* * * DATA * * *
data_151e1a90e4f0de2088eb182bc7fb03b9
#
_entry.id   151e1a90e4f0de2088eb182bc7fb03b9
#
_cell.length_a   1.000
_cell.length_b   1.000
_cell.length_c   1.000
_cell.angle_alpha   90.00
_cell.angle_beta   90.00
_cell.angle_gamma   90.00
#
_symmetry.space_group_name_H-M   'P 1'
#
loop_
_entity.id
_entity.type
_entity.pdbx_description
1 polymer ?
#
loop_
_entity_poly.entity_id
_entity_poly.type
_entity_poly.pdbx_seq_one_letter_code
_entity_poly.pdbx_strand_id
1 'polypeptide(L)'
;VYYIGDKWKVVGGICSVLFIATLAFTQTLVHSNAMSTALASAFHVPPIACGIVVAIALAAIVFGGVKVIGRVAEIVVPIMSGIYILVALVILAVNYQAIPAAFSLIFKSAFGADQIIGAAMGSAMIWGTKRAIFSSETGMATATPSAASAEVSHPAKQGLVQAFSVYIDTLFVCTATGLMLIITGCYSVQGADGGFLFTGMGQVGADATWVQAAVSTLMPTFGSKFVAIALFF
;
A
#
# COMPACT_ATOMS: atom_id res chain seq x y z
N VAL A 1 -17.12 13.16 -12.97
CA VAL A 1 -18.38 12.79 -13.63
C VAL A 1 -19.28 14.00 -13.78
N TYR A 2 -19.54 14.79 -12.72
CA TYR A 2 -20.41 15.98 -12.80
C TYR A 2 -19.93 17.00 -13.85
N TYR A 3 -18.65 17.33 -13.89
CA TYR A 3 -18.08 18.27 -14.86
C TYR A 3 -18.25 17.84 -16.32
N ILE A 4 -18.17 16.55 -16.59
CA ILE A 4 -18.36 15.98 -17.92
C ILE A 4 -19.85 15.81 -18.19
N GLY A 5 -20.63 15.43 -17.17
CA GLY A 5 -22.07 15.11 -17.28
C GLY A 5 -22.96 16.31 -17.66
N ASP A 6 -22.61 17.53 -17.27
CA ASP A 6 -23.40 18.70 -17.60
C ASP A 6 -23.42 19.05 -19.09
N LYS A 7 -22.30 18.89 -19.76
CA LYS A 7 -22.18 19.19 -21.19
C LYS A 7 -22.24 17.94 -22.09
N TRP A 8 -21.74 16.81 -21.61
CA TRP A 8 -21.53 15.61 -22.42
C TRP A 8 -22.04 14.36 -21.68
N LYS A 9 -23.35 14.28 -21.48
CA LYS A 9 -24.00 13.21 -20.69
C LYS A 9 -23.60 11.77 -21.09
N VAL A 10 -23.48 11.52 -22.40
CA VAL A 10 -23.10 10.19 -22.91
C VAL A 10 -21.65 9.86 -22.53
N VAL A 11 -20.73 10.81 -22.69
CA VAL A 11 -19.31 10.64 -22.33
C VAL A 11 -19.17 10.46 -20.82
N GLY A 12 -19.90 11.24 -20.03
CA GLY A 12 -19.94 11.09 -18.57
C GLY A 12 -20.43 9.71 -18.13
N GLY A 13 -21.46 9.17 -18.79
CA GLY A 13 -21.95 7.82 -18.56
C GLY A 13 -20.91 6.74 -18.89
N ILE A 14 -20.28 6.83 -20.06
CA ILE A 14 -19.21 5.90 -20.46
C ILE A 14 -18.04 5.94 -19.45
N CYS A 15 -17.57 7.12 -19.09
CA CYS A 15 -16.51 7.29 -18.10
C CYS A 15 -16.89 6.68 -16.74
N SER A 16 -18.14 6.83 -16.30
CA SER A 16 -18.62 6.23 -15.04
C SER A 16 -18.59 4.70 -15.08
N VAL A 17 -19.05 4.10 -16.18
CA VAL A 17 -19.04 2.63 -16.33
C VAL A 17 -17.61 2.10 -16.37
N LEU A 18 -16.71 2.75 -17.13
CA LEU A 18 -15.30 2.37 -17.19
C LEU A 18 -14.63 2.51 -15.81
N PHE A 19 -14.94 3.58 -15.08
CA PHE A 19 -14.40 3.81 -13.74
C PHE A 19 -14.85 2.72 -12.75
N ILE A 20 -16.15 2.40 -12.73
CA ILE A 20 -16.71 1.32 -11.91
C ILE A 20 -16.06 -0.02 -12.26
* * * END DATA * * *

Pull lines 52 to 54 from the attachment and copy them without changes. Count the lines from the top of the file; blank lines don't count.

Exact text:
N TRP A 8 -21.74 16.81 -21.61
CA TRP A 8 -21.53 15.61 -22.42
C TRP A 8 -22.04 14.36 -21.68